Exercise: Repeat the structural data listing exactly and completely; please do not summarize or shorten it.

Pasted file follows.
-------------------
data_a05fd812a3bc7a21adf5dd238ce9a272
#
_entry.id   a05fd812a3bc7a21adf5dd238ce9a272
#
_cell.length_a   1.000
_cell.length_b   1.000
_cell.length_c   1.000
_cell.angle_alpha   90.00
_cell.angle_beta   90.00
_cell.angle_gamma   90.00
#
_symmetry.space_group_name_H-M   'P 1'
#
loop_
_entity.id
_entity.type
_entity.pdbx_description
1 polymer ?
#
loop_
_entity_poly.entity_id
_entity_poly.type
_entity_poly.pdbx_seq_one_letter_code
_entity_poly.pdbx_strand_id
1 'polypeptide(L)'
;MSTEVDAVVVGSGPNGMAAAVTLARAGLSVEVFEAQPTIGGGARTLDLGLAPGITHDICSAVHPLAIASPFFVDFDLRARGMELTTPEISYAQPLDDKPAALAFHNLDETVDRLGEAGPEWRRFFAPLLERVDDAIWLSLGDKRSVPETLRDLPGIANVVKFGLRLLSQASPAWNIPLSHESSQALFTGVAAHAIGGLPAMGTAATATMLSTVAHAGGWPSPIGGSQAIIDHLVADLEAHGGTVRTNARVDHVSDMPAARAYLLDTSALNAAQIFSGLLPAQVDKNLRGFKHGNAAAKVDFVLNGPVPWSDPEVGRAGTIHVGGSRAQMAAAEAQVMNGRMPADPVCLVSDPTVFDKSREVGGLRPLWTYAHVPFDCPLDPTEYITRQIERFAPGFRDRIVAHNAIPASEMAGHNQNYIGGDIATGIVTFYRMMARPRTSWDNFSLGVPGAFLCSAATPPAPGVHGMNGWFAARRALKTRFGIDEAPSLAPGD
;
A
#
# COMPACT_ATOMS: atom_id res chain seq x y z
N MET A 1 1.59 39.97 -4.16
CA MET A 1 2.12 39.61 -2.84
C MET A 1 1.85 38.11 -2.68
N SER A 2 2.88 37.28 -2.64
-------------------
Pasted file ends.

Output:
data_a05fd812a3bc7a21adf5dd238ce9a272
#
_entry.id   a05fd812a3bc7a21adf5dd238ce9a272
#
_cell.length_a   1.000
_cell.length_b   1.000
_cell.length_c   1.000
_cell.angle_alpha   90.00
_cell.angle_beta   90.00
_cell.angle_gamma   90.00
#
_symmetry.space_group_name_H-M   'P 1'
#
loop_
_entity.id
_entity.type
_entity.pdbx_description
1 polymer ?
#
loop_
_entity_poly.entity_id
_entity_poly.type
_entity_poly.pdbx_seq_one_letter_code
_entity_poly.pdbx_strand_id
1 'polypeptide(L)'
;MSTEVDAVVVGSGPNGMAAAVTLARAGLSVEVFEAQPTIGGGARTLDLGLAPGITHDICSAVHPLAIASPFFVDFDLRARGMELTTPEISYAQPLDDKPAALAFHNLDETVDRLGEAGPEWRRFFAPLLERVDDAIWLSLGDKRSVPETLRDLPGIANVVKFGLRLLSQASPAWNIPLSHESSQALFTGVAAHAIGGLPAMGTAATATMLSTVAHAGGWPSPIGGSQAIIDHLVADLEAHGGTVRTNARVDHVSDMPAARAYLLDTSALNAAQIFSGLLPAQVDKNLRGFKHGNAAAKVDFVLNGPVPWSDPEVGRAGTIHVGGSRAQMAAAEAQVMNGRMPADPVCLVSDPTVFDKSREVGGLRPLWTYAHVPFDCPLDPTEYITRQIERFAPGFRDRIVAHNAIPASEMAGHNQNYIGGDIATGIVTFYRMMARPRTSWDNFSLGVPGAFLCSAATPPAPGVHGMNGWFAARRALKTRFGIDEAPSLAPGD
;
A
#
# COMPACT_ATOMS: atom_id res chain seq x y z
N MET A 1 1.59 39.97 -4.16
CA MET A 1 2.12 39.61 -2.84
C MET A 1 1.85 38.11 -2.68
N SER A 2 2.88 37.28 -2.64